MAHLER: Symphony No. 3 in d; Symphony No. 5 – Marjana Lipovsek, mezzo-sop./ Vienna Children’s Chorus/ Women of the Vienna Chorus/ Bavarian State Orch./ Zubin Mehta – Farao Classics Blu-ray

by | Mar 11, 2015 | SACD & Other Hi-Res Reviews

MAHLER: Symphony No. 3 in d; Symphony No. 5 – Marjana Lipovsek, mezzo-sop./ Vienna Children’s Chorus/ Women of the Vienna Chorus/ Bavarian State Orch./ Zubin Mehta – Farao Classics multichannel Pure Audio Blu-ray A 108087, 2:52:07 [Distr. by Naxos] ****1/2:

Mahler’s programmatic wonder—Symphony No. 3—has always occupied a somewhat “mystical” place in his canon; despite the obviously tone poem-like origins of the work, where he was unable to come to grips with the massiveness of his own creation without resorting to some sort of extra-musical connotations, in the end he completely abandoned the idea of attaching any kind of storyline to the music. What made him decide this? All rhetorical I know, but are these descriptions–“Pan Awakes, Summer Marches In”, “What the Flowers in the Meadow Tell Me”, “What the Animals in the Forest Tell Me”, “What Man Tells Me”, “What the Angels Tell Me”, “What Love Tells Me” — integral to our understanding of the work? And a seventh movement, “Heavenly life”, or “What the Child Tells Me” was also contemplated, but dropped in favor of appending it to his Symphony No. 4. The fact is that none of this is pertinent, and Mahler himself dropped them before the work was published, as he did for the whole of the first four symphonies. Yet there is no doubt that the written word was a primary source of inspiration to him as he slowly worked his way to a “purer” musical abstraction which he succeeded in presenting in his middle symphonies.

Ultimately even if he had left them in I doubt it would have made an ounce of difference—though we might know what the words mean, it is the music which carries us away, and even in this sprawling piece the threads that hold it together manifest themselves unconsciously. There is a remarkable consistency in Mahler’s sound world that haunts every moment of No. 3, and where many conductors fail is exactly in this subtle yet essential ability to realize the relatedness of Mahler’s conception—it’s too easy to take each movement simply “as it comes”, especially since they are so long individually. Mehta, a conductor with much Mahlerian expertise, though not always convincing (his acclaimed Second Symphony for Decca many years ago never convinced me) has the perfect mindset when approaching this work, and achieves what is certainly the finest recent interpretation of this piece, worthy to be mentioned in the same breath with Bernstein’s Sony and DGG recordings, Tilson Thomas with his San Francisco orchestra, and the little-known but highly-regarded Chicago Symphony recording in one of their special sets with Jean Martinon. What they don’t have is this absolutely brilliant surround sound, so pliable and radiantly sensitive that the often murky lower passages come across with a serenely perceptible and gorgeously blended ambiance that has to be heard to be believed. This is a truly magnificent recording.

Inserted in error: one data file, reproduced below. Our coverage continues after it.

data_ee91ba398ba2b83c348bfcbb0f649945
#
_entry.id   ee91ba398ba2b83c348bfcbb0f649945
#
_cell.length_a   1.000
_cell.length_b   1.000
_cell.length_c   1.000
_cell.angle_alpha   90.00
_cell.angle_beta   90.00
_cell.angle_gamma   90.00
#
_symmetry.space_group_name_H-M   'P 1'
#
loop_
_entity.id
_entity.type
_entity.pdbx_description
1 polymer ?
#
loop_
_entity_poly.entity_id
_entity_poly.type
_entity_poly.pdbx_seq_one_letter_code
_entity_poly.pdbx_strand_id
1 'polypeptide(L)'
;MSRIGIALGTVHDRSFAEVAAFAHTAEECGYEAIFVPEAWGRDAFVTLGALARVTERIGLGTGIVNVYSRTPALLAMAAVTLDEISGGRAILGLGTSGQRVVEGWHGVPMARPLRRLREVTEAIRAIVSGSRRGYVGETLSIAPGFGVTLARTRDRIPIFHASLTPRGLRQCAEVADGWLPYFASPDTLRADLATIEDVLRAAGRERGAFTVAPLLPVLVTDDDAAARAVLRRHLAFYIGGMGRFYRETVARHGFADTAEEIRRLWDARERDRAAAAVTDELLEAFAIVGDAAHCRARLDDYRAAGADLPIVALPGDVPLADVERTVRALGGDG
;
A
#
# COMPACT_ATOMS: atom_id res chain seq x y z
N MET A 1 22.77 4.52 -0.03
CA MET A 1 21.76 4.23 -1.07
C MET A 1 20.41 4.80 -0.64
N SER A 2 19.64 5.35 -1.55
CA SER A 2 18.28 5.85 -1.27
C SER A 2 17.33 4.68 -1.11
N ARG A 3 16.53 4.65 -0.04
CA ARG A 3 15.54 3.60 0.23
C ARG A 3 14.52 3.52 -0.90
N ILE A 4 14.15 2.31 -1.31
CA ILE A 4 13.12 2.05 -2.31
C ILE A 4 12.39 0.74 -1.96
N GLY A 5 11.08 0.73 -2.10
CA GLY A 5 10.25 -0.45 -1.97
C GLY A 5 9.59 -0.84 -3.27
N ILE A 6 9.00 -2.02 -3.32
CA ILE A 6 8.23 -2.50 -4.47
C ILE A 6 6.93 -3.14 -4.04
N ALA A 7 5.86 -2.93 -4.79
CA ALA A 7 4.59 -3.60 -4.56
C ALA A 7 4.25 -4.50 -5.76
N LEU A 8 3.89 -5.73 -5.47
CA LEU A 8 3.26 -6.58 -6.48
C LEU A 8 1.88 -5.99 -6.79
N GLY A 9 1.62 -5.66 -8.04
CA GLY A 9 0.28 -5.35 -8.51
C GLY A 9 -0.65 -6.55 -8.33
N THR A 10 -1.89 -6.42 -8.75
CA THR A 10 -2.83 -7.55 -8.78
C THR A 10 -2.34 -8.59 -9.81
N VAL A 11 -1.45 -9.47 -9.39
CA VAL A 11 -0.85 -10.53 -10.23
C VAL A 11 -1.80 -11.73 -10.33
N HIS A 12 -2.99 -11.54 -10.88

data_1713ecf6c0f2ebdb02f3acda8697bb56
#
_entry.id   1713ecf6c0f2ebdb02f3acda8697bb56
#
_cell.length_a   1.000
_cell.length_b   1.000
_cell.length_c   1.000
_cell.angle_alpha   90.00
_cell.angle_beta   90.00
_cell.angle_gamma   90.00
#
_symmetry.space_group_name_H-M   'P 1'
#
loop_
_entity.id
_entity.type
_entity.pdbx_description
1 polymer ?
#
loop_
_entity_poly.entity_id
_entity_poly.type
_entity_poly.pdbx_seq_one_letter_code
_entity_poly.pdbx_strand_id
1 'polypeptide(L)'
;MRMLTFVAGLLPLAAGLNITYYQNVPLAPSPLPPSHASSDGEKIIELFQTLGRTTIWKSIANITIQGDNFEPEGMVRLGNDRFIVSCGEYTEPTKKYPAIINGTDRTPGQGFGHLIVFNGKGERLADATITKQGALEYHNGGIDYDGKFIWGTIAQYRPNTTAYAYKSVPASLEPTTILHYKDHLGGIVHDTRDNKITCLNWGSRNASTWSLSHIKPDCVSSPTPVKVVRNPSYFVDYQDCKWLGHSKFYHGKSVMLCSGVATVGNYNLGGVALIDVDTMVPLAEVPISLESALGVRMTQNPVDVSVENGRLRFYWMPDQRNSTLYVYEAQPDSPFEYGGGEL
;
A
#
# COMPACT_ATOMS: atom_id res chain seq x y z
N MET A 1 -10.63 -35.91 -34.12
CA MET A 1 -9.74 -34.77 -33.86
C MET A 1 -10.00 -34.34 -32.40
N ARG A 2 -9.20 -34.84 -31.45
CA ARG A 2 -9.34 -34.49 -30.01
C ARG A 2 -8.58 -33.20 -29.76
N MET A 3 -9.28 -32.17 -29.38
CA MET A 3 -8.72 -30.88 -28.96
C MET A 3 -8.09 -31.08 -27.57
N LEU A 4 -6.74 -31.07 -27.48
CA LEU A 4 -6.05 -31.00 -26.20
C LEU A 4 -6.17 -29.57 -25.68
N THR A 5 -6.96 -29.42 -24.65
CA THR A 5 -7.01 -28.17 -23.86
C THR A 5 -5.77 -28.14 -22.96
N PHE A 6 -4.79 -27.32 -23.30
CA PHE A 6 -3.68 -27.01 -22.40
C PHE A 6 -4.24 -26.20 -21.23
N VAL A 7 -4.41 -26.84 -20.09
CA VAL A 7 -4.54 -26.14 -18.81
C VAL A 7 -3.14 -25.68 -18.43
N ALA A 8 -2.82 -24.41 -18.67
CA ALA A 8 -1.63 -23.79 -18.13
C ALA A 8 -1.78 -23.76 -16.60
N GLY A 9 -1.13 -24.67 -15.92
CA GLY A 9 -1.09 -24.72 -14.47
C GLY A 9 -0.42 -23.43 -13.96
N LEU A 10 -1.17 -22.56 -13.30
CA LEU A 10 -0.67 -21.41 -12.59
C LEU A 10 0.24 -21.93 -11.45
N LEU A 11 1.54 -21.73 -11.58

The Fifth, Mahler’s first excursion into a non-vocal symphonic medium (the First Symphony was Wunderhorn-inspired) is also one of his most obviously communicative. It didn’t start out that way, and one would never guess by the opening funeral fanfare of the joyous and loving emotions he will drag us through in order to get to the triumphant ending. By and large Mehta is consistent and impressive in the outer movements. But the heart of the work, and its literal center, the Scherzo, is taken somewhat too cautiously, manicured and beautifully played, saturated with the burnished and color-thick textures of the Bavarians as on everything here, but I feel a structural letdown, as if the conductor was trying not to overplay it lest he destroy the balance among the movements. It doesn’t unjustly affect the excellent of the whole performance, but keeps it out of first place, even though the sound is certainly stellar!

And what is first place? Tough one. Bernstein and Vienna come across to me as the best overall performance on record, but in the high-end audio world we have to consider Abbado on DGG, Tilson Thomas (SFM), and Gergiev (LSO Live), the last particularly effective. But I don’t want to sell Mehta short, and this package is truly outstanding.

—Steven Ritter

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